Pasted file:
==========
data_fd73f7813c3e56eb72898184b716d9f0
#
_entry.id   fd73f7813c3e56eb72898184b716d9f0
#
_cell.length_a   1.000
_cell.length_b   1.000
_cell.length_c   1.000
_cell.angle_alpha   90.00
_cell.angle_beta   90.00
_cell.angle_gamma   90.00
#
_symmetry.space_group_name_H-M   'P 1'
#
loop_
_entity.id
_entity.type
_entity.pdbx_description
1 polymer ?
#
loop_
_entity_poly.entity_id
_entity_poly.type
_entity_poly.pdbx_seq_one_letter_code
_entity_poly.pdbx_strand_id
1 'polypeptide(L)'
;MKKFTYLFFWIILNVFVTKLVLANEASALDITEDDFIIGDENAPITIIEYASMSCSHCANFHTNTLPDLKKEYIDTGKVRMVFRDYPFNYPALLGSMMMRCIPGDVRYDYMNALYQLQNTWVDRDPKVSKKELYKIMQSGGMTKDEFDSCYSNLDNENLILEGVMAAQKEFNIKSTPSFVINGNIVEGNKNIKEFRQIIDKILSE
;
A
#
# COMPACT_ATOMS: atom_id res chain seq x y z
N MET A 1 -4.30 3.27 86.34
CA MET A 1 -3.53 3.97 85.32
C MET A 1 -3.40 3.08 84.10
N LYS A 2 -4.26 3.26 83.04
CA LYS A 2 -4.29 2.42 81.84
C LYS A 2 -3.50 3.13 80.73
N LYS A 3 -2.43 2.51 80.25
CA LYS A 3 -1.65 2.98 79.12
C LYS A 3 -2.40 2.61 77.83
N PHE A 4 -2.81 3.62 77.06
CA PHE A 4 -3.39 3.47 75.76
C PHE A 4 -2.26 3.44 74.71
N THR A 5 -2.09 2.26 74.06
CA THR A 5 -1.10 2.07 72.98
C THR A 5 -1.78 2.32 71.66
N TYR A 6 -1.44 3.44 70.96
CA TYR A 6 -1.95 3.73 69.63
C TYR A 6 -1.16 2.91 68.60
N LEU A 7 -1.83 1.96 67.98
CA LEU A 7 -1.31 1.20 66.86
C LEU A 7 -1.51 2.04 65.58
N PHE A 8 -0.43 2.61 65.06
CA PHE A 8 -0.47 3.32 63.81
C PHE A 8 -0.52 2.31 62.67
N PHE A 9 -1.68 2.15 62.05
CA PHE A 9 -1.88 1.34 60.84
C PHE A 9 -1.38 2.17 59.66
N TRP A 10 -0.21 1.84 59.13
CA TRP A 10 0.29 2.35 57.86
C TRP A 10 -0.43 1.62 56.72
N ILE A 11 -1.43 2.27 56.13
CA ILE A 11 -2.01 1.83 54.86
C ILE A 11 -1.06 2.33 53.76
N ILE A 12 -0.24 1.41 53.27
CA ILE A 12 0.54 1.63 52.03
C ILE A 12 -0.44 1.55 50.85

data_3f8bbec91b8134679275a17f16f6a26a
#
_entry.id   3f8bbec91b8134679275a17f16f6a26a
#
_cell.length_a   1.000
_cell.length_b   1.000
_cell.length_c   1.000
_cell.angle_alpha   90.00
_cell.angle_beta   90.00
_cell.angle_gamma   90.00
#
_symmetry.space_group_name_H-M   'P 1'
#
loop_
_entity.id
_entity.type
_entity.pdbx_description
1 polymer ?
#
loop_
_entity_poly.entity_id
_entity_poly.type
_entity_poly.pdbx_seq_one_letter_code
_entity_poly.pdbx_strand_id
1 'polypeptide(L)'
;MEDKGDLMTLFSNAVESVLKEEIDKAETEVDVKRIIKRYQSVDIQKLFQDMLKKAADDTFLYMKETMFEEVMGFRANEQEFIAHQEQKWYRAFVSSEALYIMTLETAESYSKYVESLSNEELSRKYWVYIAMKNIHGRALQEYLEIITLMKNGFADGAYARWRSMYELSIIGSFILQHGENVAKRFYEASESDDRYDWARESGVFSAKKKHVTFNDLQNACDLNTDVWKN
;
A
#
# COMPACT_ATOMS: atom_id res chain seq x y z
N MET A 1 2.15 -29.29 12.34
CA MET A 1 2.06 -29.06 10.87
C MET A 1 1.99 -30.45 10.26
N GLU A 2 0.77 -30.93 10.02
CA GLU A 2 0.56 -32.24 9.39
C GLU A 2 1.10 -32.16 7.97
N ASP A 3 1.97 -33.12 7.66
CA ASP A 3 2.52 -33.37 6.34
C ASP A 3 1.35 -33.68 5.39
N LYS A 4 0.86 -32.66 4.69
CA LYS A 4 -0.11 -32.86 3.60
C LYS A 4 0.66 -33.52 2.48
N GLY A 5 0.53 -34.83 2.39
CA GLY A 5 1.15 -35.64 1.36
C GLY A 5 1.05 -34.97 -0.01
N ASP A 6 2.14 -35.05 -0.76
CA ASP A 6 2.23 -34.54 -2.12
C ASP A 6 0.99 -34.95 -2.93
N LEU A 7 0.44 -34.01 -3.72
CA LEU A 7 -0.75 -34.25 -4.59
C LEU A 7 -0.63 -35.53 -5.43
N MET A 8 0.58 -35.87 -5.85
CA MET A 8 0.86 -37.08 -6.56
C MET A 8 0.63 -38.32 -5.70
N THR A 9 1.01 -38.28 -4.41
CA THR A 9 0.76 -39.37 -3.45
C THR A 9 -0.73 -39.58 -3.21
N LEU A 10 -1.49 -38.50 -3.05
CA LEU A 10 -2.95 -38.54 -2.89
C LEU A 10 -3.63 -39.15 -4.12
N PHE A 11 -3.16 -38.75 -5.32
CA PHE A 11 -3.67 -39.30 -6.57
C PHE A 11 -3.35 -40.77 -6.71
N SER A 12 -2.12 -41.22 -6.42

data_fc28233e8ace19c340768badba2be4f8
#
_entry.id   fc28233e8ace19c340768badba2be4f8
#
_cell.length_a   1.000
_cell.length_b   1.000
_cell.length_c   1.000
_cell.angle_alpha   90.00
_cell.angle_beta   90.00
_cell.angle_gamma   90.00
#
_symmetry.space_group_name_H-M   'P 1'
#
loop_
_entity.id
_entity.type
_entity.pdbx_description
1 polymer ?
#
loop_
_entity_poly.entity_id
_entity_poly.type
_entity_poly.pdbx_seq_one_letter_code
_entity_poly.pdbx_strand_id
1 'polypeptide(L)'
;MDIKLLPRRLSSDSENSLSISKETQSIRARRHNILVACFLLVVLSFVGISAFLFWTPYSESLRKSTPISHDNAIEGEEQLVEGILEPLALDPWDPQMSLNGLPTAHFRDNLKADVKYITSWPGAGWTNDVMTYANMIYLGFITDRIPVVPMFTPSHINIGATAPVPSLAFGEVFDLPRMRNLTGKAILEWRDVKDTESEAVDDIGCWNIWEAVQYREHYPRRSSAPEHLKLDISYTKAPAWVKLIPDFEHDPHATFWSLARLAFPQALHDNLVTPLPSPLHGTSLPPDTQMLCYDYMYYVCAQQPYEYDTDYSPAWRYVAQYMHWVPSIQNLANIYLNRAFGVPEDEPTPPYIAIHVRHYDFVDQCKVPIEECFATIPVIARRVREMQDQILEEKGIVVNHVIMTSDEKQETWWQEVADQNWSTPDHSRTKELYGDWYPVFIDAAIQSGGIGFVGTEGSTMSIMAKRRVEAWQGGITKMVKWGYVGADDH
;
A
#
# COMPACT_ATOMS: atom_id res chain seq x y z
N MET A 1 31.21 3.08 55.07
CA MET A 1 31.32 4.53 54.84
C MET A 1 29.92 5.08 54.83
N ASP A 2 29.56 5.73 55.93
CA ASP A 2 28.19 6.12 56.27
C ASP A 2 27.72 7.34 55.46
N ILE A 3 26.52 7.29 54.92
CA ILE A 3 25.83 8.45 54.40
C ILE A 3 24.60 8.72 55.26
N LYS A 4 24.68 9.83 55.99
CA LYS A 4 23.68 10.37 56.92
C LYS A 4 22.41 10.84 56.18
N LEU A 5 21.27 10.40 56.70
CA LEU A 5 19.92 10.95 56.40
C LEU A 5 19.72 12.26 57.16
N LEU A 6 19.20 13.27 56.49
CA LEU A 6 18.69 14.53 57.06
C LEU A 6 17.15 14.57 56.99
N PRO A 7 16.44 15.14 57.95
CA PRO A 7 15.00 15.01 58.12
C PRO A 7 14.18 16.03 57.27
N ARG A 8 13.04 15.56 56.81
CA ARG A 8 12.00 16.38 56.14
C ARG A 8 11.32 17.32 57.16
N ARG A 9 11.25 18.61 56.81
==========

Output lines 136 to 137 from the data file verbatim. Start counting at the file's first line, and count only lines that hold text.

_cell.length_b   1.000
_cell.length_c   1.000